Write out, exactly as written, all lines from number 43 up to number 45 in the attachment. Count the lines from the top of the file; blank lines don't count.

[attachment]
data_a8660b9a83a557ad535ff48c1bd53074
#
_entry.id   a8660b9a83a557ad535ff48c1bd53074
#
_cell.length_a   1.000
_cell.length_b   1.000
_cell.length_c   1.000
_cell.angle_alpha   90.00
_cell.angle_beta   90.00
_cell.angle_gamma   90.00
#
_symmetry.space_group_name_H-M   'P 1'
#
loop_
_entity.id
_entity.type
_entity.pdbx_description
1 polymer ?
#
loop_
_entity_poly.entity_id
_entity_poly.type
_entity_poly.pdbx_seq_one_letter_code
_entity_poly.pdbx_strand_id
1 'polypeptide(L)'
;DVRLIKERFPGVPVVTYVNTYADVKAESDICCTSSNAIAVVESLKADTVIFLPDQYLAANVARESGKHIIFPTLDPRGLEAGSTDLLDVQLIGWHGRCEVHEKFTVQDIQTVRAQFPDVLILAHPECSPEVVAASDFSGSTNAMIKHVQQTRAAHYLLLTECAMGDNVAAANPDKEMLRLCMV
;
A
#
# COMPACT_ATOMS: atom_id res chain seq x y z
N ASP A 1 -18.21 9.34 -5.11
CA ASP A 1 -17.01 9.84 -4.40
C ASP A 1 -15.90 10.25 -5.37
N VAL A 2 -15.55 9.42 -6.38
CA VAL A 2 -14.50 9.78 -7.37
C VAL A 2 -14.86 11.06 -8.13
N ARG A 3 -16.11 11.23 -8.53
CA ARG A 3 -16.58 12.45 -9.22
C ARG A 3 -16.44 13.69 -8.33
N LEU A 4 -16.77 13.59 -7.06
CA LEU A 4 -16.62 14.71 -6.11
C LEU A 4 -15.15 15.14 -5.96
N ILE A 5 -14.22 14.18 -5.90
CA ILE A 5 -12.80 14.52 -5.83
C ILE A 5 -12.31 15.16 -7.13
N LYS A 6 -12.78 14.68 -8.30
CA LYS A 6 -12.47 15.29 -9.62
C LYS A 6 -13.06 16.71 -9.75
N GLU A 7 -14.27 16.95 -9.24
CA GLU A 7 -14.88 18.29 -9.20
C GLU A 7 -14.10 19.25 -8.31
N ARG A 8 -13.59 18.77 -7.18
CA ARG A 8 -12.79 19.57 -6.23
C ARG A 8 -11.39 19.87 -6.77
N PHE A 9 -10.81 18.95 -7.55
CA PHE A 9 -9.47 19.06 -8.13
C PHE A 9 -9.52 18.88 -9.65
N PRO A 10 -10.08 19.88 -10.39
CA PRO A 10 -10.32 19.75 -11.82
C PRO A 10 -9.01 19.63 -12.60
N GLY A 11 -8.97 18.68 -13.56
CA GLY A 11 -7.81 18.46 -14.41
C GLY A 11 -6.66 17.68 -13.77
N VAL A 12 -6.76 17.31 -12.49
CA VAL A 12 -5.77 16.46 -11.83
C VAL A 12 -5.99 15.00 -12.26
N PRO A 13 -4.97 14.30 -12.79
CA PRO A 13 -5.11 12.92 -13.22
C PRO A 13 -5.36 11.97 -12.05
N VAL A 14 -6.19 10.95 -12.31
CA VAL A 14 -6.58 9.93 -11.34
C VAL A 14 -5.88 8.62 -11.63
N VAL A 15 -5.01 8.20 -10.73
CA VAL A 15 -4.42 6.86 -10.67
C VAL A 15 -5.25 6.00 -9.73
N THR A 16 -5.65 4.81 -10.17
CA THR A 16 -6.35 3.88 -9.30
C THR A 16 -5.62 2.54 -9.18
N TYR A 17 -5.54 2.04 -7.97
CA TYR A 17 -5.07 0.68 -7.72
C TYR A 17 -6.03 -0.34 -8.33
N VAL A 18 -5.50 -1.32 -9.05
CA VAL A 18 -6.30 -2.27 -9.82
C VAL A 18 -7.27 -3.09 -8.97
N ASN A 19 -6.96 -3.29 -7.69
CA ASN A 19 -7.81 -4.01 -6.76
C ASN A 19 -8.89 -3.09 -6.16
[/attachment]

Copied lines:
N ILE A 5 -14.22 14.18 -5.90
CA ILE A 5 -12.80 14.52 -5.83
C ILE A 5 -12.31 15.16 -7.13